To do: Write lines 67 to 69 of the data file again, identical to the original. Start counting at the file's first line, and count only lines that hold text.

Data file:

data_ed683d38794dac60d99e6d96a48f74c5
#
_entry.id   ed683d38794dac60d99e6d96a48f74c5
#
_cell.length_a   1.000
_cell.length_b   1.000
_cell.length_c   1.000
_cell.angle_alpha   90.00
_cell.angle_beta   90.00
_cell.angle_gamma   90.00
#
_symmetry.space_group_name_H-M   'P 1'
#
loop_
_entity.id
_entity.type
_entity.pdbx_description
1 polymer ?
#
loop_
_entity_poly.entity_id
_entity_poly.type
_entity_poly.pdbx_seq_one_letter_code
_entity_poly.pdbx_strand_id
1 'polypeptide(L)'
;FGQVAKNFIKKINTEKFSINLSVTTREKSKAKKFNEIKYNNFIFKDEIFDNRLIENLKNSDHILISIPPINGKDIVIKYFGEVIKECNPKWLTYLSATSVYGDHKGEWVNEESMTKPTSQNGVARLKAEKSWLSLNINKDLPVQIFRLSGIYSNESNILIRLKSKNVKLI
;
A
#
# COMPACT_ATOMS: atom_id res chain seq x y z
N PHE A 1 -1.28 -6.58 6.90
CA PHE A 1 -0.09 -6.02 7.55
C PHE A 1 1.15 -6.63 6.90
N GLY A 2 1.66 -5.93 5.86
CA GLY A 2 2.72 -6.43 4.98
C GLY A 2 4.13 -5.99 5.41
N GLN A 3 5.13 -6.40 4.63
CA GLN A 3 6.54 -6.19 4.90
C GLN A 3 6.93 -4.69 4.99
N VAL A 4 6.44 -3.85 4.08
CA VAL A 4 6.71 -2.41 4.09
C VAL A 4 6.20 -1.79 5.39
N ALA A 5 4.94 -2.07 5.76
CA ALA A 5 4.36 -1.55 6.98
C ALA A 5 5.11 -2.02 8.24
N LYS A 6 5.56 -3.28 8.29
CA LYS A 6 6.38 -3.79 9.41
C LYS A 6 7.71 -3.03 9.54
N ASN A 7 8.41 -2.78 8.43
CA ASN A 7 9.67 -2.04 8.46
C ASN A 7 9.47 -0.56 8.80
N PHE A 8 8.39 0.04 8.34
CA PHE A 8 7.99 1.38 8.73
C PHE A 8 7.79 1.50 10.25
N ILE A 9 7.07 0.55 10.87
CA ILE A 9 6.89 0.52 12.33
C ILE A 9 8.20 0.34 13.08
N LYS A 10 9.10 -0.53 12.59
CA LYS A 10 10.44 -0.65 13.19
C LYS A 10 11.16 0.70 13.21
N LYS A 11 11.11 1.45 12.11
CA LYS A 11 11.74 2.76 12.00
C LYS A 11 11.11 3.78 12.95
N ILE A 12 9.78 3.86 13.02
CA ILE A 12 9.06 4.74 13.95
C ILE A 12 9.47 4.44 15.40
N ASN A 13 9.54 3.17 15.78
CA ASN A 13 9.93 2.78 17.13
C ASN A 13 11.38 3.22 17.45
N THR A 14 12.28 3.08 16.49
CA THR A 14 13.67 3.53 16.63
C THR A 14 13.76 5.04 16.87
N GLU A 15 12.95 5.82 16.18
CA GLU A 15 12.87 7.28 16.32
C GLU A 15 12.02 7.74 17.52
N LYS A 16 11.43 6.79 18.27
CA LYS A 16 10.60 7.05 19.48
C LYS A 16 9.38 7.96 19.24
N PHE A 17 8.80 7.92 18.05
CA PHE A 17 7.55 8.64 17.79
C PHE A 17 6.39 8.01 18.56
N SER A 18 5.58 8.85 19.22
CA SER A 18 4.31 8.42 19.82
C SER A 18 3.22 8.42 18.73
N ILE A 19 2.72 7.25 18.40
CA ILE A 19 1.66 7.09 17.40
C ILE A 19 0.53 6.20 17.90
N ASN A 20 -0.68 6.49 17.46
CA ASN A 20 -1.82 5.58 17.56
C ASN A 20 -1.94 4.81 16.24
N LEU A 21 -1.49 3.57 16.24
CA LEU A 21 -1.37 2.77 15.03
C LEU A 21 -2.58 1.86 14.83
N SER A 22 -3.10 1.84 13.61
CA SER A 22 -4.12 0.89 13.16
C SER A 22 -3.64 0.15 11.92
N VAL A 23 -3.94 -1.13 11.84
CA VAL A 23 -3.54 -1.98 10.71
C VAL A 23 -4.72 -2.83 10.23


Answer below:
N ASN A 13 9.54 3.17 15.78
CA ASN A 13 9.93 2.78 17.13
C ASN A 13 11.38 3.22 17.45